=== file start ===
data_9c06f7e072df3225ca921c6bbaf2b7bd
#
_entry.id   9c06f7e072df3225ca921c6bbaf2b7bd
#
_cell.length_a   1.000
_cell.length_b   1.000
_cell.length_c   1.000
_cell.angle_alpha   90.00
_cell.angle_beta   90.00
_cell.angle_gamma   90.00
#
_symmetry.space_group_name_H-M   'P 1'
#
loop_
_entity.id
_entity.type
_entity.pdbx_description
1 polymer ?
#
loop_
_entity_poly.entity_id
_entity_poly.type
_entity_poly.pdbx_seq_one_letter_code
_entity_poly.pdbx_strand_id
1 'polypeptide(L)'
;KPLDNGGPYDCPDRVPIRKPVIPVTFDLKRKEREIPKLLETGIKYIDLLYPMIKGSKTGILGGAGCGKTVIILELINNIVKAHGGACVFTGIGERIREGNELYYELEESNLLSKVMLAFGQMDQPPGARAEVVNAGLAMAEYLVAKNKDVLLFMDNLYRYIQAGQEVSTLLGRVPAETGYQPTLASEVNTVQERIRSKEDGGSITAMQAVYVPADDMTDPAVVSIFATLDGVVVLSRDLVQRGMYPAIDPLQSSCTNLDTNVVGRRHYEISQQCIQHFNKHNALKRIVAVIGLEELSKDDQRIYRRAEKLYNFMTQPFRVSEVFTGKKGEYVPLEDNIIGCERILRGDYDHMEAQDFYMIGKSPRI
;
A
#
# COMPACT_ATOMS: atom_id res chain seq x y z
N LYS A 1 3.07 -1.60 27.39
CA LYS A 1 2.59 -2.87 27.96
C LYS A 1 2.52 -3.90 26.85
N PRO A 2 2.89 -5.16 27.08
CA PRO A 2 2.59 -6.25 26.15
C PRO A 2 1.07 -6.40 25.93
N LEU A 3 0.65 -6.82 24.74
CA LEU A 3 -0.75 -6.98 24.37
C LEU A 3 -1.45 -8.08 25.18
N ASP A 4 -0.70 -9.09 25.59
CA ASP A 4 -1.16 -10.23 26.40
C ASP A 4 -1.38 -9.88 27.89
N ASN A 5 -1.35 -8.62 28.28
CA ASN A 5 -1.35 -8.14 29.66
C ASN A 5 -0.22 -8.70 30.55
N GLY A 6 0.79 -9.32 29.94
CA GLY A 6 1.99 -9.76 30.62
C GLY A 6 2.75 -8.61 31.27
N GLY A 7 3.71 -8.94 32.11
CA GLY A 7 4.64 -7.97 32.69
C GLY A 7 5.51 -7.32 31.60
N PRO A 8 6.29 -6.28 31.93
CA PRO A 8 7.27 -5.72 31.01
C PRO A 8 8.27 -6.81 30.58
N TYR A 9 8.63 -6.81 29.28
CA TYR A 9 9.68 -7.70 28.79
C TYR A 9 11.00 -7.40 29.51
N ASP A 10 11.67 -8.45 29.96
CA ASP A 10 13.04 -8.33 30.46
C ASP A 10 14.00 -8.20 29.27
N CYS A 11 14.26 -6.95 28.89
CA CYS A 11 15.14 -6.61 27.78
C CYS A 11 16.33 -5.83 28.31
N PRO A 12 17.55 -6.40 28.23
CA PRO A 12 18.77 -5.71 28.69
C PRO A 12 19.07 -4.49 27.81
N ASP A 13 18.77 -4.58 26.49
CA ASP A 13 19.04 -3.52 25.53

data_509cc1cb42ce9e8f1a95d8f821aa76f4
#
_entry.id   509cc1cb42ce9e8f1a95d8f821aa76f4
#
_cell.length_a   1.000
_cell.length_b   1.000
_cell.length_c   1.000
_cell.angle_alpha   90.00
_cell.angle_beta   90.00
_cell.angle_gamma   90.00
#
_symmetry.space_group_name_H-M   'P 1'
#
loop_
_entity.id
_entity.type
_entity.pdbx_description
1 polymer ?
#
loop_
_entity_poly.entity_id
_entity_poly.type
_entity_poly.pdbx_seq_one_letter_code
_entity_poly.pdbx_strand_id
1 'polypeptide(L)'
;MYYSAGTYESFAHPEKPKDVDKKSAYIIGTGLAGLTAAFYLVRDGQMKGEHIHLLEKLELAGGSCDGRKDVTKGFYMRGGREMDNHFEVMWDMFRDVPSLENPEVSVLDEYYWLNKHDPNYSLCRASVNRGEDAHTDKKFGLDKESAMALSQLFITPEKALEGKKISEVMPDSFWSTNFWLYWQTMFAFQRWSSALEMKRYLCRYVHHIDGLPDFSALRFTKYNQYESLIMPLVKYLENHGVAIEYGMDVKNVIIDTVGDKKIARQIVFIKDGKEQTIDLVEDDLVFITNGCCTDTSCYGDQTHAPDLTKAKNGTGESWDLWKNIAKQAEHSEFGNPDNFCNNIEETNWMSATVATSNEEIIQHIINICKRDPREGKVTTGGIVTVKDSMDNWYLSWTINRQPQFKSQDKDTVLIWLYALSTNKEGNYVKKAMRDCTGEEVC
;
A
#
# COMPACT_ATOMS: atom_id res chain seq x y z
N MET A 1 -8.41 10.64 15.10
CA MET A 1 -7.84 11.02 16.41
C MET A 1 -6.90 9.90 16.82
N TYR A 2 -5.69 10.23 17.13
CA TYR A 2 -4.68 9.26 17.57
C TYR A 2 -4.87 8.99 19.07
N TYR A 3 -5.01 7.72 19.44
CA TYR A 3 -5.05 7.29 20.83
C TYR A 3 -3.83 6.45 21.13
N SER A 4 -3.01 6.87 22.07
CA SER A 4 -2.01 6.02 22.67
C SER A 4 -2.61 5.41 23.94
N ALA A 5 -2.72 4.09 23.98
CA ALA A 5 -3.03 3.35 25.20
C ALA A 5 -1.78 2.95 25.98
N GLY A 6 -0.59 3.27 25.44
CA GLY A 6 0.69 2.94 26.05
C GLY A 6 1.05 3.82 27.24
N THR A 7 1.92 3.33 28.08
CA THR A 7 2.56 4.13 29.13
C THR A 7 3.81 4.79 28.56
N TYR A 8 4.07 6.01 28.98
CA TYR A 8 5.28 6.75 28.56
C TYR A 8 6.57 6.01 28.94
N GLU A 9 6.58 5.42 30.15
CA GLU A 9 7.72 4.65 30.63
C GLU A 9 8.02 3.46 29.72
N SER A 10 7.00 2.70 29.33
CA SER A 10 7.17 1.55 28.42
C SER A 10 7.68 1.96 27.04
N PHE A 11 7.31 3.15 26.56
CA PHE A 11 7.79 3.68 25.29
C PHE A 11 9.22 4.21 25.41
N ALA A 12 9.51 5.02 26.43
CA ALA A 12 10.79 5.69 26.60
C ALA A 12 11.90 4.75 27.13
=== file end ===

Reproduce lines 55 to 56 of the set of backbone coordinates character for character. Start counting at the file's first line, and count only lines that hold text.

N TYR A 9 8.63 -6.81 29.28
CA TYR A 9 9.68 -7.70 28.79